You are rewarded for this second ascent with more flat, which you can enjoy as long as your lungs aren’t too full of blood from the earlier exertion. You can really see for miles, the landscape is in no way ‘natural’ but it is full of interest. There were lots of features to appreciate, strategically placed benches (NOT intended to be used as resting points mid parkrun but I suppose if you really had to), with lovely side silhouettes of people staring out to the view, and little design references to the history of the site.
Again, the views stretch out in front of you, and you can follow the brightly coloured snaking line of running tees like a trail of bread crumbs to see your way ahead.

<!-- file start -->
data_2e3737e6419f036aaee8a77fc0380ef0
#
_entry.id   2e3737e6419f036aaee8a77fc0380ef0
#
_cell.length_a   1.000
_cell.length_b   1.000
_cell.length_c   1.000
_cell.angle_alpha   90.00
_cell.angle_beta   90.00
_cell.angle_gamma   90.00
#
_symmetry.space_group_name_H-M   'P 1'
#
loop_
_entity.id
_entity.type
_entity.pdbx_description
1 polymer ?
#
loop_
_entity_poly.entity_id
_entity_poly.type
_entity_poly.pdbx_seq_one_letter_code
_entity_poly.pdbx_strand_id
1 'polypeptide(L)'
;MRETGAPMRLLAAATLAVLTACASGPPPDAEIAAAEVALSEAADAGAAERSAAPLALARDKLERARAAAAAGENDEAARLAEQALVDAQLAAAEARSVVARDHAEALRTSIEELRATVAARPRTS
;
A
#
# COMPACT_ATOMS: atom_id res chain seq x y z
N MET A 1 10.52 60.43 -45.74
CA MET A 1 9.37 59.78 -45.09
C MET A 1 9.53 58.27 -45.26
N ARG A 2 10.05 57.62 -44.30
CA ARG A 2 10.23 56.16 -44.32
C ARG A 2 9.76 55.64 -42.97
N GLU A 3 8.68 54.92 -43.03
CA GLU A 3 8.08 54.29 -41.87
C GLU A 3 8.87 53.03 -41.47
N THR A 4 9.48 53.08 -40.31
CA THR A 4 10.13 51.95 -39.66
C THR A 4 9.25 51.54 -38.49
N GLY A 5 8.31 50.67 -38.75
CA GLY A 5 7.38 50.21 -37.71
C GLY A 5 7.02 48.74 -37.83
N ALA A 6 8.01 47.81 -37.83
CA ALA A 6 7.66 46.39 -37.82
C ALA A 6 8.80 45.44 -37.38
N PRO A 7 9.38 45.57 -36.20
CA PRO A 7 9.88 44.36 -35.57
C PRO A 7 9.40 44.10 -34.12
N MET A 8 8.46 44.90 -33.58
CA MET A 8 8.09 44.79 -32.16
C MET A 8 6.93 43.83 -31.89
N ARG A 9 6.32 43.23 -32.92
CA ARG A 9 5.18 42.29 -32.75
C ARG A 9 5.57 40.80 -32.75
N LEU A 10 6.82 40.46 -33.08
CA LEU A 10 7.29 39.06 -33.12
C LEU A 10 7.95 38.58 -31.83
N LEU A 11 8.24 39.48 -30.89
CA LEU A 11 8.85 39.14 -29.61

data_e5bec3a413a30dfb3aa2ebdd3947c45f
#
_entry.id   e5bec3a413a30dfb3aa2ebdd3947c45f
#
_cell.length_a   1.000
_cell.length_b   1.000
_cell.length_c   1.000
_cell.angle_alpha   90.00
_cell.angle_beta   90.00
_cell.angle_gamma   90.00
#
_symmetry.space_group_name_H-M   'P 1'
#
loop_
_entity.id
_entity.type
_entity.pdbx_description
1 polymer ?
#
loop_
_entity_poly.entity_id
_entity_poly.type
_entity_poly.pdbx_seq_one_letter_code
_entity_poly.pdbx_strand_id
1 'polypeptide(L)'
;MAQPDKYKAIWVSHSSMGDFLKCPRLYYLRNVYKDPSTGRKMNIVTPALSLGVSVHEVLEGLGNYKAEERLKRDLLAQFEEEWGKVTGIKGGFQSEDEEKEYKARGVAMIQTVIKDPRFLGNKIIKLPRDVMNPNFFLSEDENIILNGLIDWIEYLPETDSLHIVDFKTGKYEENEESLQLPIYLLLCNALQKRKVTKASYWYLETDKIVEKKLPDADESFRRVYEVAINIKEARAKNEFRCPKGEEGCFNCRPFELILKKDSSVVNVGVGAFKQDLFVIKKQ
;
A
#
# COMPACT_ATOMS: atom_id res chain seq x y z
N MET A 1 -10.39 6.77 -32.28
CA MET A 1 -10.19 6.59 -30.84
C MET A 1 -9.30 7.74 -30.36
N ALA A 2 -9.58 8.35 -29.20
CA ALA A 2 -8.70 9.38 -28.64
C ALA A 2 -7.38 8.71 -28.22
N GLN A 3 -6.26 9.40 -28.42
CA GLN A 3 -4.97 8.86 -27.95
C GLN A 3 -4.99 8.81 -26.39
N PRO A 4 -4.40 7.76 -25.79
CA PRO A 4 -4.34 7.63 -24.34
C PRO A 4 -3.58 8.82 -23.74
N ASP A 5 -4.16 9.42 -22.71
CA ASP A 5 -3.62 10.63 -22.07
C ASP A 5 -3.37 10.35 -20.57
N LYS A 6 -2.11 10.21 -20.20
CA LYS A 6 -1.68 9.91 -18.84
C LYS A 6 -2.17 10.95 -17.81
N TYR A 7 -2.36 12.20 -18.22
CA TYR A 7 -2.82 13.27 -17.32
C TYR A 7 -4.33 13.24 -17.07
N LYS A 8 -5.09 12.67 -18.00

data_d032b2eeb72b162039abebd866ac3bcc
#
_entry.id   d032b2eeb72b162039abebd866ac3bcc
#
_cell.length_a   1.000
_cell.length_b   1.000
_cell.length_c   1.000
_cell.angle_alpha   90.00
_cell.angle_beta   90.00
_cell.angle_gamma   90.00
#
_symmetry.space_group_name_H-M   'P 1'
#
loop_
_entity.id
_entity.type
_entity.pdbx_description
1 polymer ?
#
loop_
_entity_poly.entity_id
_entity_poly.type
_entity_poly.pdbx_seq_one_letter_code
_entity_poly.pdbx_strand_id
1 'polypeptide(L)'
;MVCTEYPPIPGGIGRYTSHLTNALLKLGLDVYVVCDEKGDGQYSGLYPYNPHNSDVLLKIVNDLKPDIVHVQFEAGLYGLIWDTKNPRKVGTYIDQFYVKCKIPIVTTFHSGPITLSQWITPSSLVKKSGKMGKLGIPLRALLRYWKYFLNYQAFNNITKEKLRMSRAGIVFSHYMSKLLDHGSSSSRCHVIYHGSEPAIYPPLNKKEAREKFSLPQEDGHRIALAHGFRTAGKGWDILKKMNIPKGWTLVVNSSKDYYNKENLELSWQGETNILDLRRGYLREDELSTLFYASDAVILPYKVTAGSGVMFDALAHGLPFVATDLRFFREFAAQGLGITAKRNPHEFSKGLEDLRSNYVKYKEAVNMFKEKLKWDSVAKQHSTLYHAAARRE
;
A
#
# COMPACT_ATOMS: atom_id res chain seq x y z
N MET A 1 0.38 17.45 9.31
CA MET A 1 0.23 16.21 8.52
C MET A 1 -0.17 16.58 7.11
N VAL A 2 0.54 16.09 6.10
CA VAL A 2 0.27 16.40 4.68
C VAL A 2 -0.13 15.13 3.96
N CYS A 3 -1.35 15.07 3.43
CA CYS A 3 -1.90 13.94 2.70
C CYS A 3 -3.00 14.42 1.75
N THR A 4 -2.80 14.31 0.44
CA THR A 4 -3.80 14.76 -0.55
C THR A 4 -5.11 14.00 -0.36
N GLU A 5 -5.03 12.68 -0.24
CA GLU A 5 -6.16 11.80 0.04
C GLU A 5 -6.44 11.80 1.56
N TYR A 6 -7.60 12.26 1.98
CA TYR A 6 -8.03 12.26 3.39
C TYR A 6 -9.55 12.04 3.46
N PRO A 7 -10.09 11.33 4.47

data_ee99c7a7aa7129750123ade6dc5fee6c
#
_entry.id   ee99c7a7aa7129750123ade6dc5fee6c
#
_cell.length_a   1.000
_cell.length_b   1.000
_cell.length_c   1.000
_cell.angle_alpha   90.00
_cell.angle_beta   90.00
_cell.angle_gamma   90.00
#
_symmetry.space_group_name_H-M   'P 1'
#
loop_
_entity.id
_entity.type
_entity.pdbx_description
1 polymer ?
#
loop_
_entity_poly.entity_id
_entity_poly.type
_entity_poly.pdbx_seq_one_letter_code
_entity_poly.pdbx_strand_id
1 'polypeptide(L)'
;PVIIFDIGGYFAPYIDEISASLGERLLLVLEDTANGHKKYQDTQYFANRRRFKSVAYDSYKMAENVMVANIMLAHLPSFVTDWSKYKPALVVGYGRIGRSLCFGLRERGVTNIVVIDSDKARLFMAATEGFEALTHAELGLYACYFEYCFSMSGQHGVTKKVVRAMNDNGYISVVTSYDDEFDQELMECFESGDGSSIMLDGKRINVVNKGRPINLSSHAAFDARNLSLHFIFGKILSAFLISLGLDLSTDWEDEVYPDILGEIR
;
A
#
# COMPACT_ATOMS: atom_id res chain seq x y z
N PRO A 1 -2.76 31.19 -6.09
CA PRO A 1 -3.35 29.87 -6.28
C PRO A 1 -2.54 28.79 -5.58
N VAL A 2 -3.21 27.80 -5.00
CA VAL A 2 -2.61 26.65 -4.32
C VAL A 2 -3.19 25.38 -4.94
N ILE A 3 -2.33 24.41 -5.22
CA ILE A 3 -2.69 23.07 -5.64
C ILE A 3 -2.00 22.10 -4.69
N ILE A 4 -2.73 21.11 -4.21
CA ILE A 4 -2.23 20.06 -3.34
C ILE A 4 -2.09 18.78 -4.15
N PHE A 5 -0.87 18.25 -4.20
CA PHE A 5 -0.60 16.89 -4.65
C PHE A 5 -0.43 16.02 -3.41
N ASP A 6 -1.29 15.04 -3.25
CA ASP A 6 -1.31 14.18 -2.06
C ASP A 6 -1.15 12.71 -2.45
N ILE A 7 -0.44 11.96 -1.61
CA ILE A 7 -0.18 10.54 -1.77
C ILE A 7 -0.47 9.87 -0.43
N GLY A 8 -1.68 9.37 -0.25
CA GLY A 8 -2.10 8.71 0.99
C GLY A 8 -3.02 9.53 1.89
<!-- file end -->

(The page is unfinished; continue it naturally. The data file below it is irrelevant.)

Another smiling marshal stops you getting lost en route:
This is where it turned out there was a strategically placed video camera, recording everyone as they passed. There was also an overhead buzz, which turned out to be a drone, seemingly following us along, but I don’t know if that was there by chance or a Frickley Country parkrun surveillance initiative, I think probably the former. Though the psychology of being watched is fascinating. I definitely didn’t want to stop running for as long as I thought I could be seen. Childish, but true….